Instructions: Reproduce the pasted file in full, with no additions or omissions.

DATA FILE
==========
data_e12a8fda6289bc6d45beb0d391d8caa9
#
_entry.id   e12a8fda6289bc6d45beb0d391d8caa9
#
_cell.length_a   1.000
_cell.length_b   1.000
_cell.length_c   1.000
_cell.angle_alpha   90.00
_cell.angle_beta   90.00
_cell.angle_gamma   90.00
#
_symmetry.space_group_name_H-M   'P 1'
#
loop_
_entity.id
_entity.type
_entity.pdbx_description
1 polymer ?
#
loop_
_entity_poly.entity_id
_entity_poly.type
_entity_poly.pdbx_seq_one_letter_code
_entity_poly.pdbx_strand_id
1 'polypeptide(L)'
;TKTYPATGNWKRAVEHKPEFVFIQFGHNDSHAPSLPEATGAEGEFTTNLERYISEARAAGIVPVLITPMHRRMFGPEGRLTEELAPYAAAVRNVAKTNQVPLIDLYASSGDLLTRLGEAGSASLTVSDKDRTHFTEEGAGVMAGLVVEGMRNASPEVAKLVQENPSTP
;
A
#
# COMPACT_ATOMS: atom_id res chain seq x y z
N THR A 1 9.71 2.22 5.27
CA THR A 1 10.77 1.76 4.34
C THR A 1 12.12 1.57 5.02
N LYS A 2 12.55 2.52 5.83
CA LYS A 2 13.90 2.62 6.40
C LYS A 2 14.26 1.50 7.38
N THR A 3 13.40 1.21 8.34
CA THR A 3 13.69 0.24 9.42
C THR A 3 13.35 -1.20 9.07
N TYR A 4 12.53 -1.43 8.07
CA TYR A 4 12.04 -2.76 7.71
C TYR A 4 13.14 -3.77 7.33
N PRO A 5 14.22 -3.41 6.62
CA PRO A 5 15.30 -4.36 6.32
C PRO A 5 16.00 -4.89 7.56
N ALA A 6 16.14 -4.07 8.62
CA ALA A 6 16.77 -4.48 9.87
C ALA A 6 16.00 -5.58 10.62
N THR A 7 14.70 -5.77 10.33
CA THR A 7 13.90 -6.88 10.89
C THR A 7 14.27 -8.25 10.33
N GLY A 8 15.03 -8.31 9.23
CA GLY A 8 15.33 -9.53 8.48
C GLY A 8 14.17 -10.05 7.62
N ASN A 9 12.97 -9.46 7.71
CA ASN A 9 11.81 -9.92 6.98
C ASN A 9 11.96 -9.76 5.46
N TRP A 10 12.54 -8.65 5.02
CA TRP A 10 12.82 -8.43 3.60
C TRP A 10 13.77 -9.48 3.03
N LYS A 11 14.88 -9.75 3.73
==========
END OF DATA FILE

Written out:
data_e12a8fda6289bc6d45beb0d391d8caa9
#
_entry.id   e12a8fda6289bc6d45beb0d391d8caa9
#
_cell.length_a   1.000
_cell.length_b   1.000
_cell.length_c   1.000
_cell.angle_alpha   90.00
_cell.angle_beta   90.00
_cell.angle_gamma   90.00
#
_symmetry.space_group_name_H-M   'P 1'
#
loop_
_entity.id
_entity.type
_entity.pdbx_description
1 polymer ?
#
loop_
_entity_poly.entity_id
_entity_poly.type
_entity_poly.pdbx_seq_one_letter_code
_entity_poly.pdbx_strand_id
1 'polypeptide(L)'
;TKTYPATGNWKRAVEHKPEFVFIQFGHNDSHAPSLPEATGAEGEFTTNLERYISEARAAGIVPVLITPMHRRMFGPEGRLTEELAPYAAAVRNVAKTNQVPLIDLYASSGDLLTRLGEAGSASLTVSDKDRTHFTEEGAGVMAGLVVEGMRNASPEVAKLVQENPSTP
;
A
#
# COMPACT_ATOMS: atom_id res chain seq x y z
N THR A 1 9.71 2.22 5.27
CA THR A 1 10.77 1.76 4.34
C THR A 1 12.12 1.57 5.02
N LYS A 2 12.55 2.52 5.83
CA LYS A 2 13.90 2.62 6.40
C LYS A 2 14.26 1.50 7.38
N THR A 3 13.40 1.21 8.34
CA THR A 3 13.69 0.24 9.42
C THR A 3 13.35 -1.20 9.07
N TYR A 4 12.53 -1.43 8.07
CA TYR A 4 12.04 -2.76 7.71
C TYR A 4 13.14 -3.77 7.33
N PRO A 5 14.22 -3.41 6.62
CA PRO A 5 15.30 -4.36 6.32
C PRO A 5 16.00 -4.89 7.56
N ALA A 6 16.14 -4.07 8.62
CA ALA A 6 16.77 -4.48 9.87
C ALA A 6 16.00 -5.58 10.62
N THR A 7 14.70 -5.77 10.33
CA THR A 7 13.90 -6.88 10.89
C THR A 7 14.27 -8.25 10.33
N GLY A 8 15.03 -8.31 9.23
CA GLY A 8 15.33 -9.53 8.48
C GLY A 8 14.17 -10.05 7.62
N ASN A 9 12.97 -9.46 7.71
CA ASN A 9 11.81 -9.92 6.98
C ASN A 9 11.96 -9.76 5.46
N TRP A 10 12.54 -8.65 5.02
CA TRP A 10 12.82 -8.43 3.60
C TRP A 10 13.77 -9.48 3.03
N LYS A 11 14.88 -9.75 3.73